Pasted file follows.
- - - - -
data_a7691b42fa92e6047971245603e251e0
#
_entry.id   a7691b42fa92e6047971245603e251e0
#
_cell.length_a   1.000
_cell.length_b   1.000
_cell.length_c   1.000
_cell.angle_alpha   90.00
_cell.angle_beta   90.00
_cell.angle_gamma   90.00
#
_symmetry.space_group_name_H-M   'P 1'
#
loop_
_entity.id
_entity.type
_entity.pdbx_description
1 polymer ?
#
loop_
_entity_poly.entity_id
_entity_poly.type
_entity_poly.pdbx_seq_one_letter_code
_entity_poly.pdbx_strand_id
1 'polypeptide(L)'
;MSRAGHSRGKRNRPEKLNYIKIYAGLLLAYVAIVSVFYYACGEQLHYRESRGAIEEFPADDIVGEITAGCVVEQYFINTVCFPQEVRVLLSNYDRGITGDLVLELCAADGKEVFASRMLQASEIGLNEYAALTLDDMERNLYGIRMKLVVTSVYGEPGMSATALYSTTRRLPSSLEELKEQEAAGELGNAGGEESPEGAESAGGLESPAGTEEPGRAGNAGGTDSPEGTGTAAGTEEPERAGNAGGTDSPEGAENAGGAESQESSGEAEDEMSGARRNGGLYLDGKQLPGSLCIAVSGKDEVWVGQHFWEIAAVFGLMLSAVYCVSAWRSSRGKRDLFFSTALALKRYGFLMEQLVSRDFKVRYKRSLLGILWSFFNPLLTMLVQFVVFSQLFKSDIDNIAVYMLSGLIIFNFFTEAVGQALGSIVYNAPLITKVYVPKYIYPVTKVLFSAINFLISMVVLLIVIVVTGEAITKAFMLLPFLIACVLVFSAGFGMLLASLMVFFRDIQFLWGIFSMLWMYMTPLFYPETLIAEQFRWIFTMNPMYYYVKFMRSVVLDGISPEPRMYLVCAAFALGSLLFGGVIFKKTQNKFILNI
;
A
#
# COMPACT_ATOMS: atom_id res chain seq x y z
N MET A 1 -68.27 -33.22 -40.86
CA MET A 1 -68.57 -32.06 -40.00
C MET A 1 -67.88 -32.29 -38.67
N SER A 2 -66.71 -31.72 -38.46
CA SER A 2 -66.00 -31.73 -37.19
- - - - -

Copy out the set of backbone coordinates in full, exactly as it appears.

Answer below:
data_a7691b42fa92e6047971245603e251e0
#
_entry.id   a7691b42fa92e6047971245603e251e0
#
_cell.length_a   1.000
_cell.length_b   1.000
_cell.length_c   1.000
_cell.angle_alpha   90.00
_cell.angle_beta   90.00
_cell.angle_gamma   90.00
#
_symmetry.space_group_name_H-M   'P 1'
#
loop_
_entity.id
_entity.type
_entity.pdbx_description
1 polymer ?
#
loop_
_entity_poly.entity_id
_entity_poly.type
_entity_poly.pdbx_seq_one_letter_code
_entity_poly.pdbx_strand_id
1 'polypeptide(L)'
;MSRAGHSRGKRNRPEKLNYIKIYAGLLLAYVAIVSVFYYACGEQLHYRESRGAIEEFPADDIVGEITAGCVVEQYFINTVCFPQEVRVLLSNYDRGITGDLVLELCAADGKEVFASRMLQASEIGLNEYAALTLDDMERNLYGIRMKLVVTSVYGEPGMSATALYSTTRRLPSSLEELKEQEAAGELGNAGGEESPEGAESAGGLESPAGTEEPGRAGNAGGTDSPEGTGTAAGTEEPERAGNAGGTDSPEGAENAGGAESQESSGEAEDEMSGARRNGGLYLDGKQLPGSLCIAVSGKDEVWVGQHFWEIAAVFGLMLSAVYCVSAWRSSRGKRDLFFSTALALKRYGFLMEQLVSRDFKVRYKRSLLGILWSFFNPLLTMLVQFVVFSQLFKSDIDNIAVYMLSGLIIFNFFTEAVGQALGSIVYNAPLITKVYVPKYIYPVTKVLFSAINFLISMVVLLIVIVVTGEAITKAFMLLPFLIACVLVFSAGFGMLLASLMVFFRDIQFLWGIFSMLWMYMTPLFYPETLIAEQFRWIFTMNPMYYYVKFMRSVVLDGISPEPRMYLVCAAFALGSLLFGGVIFKKTQNKFILNI
;
A
#
# COMPACT_ATOMS: atom_id res chain seq x y z
N MET A 1 -68.27 -33.22 -40.86
CA MET A 1 -68.57 -32.06 -40.00
C MET A 1 -67.88 -32.29 -38.67
N SER A 2 -66.71 -31.72 -38.46
CA SER A 2 -66.00 -31.73 -37.19